Most churches, regardless of denomination, meander along aware that they are failing in one respect or another, but unable to address it. Largely, this is because the church, to protect the offering plate, has fostered dependence rather than independence as the relationship model with members. The minister(s) are expected to be and do everything, whether they can or not, and the members are expected to warm the pews and mouth the right platitudes.
As a result, Christendom globally has receded like a hairline and left bald many societies and countries. In the United States, church members will worry and chafe over the state of everything from the state of the nation to the state of clothing styles but do nothing to influence either, and yet tell themselves that magically, through their mere presence in the church building, they have made all the difference they can. They trust God and when they might be shocked to realize, God trusted them.
The recent book Reveal – Where Are You? by Greg L. Hawkins and Cally Parkinson, staffers at the Willow Creek Community Church in Illinois, however, may have turned on a flashlight that might lead us all out of the darkness.
Their book is available from their website, www.willowcreek.com. It is not really a book. It is really an over glorified color glossy pamphlet. It was designed to be read in about an hour. But, it is worth the time and money. That is not to say it goes anywhere near as far as it should. The analogy to a flashlight was chosen intentionally. But, in the darkness, so far, it is one of the few lights even on.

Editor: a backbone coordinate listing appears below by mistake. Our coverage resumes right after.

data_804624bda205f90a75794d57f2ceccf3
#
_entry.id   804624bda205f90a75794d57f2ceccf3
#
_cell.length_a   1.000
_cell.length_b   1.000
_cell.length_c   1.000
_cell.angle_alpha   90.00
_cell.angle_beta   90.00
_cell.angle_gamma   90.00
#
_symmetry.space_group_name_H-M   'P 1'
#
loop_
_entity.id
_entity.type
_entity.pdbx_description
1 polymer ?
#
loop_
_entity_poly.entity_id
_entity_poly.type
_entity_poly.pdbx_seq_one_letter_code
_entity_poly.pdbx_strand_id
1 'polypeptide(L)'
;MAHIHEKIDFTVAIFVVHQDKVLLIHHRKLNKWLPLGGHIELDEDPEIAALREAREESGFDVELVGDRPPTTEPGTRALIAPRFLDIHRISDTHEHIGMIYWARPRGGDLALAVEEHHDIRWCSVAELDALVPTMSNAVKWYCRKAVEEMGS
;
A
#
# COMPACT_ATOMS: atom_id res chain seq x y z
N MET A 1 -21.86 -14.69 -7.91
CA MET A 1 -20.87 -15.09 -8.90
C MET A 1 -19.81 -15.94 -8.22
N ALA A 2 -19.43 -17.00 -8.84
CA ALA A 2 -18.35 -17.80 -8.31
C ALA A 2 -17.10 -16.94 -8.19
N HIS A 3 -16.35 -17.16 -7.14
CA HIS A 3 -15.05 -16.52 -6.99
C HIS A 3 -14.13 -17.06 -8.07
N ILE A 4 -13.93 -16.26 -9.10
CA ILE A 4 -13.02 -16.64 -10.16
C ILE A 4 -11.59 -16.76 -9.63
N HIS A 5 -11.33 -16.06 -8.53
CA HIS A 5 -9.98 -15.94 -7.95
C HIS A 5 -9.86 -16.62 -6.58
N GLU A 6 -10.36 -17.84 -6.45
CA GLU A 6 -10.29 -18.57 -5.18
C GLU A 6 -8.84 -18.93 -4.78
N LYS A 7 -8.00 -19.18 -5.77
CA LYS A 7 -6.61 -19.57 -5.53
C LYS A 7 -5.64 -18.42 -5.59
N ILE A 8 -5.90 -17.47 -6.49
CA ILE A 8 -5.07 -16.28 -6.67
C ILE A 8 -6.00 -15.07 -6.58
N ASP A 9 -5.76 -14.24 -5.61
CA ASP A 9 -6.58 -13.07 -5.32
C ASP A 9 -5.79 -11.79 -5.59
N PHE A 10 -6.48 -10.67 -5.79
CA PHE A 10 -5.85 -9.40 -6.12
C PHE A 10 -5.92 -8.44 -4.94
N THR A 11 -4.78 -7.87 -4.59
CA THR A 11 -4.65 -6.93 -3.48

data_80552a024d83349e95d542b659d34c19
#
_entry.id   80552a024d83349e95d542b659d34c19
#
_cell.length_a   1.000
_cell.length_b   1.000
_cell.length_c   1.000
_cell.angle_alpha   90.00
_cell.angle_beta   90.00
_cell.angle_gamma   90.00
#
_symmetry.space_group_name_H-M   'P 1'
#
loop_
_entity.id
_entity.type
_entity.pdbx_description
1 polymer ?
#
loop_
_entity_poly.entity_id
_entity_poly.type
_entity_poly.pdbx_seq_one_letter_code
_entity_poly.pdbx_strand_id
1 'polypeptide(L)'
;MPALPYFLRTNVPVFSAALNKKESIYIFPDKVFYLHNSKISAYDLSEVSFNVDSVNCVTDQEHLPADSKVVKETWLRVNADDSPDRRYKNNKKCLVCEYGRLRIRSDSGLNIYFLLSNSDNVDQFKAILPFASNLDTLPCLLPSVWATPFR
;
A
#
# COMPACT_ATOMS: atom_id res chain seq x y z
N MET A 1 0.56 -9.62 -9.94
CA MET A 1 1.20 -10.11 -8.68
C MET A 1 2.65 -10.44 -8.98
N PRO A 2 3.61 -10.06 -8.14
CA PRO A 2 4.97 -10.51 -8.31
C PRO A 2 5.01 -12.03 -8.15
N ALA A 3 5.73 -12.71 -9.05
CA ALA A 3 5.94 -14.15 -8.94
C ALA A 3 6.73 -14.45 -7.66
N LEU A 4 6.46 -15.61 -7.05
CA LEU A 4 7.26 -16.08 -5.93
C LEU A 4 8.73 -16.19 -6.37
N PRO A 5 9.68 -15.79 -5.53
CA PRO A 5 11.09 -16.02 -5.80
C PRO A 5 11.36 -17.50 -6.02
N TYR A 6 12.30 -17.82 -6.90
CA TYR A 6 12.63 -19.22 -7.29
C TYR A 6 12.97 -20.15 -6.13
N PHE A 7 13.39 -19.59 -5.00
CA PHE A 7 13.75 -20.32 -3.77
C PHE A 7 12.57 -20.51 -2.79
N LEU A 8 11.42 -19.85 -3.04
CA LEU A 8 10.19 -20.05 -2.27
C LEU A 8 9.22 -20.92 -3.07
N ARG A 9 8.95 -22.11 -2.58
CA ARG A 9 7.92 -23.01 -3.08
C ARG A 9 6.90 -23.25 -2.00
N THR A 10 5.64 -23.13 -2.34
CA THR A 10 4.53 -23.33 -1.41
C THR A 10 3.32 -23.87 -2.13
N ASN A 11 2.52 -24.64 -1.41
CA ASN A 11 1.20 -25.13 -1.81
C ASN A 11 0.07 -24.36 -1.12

Their research led them to develop data using sophisticated marketing techniques to measure the actual success of their own church in developing long term spiritual growth. They spent years struggling with this adaptation, but it seems that they have out Barna-ed Barna. They have cleverly concluded that even if a church is winning the lost in its operational area and serving new believers, it may not be serving maturing or even mature Christians, and, indeed, may be hurting them. They discovered in their research, for example, that even quality small groups and quality worship services have a point at which their effectiveness has been maxed out.
One solution they adopted was to treat their own region as a mission field, rather than just building ever larger facilities and engaging their burgeoning membership with ever longer commute times. While they do not describe their regional campus system, if they have created and staffed infra-structure at each location, then they have created for mature believers many opportunities for service that a consolidated location would efficiently eliminate.
The other solution has been a new focus on relationship with Christ, first achieved with improved personal skills (prayer, personal Bible study, etc.) and then improved with greater involvement in personal service and ministry. Mature believers want to do things and they want to accomplish things, they do not want to be herded. The Willow Creek research demonstrated that mature believers will actually contemplate, if not leave, the “best” church in search of a church that actually needs them.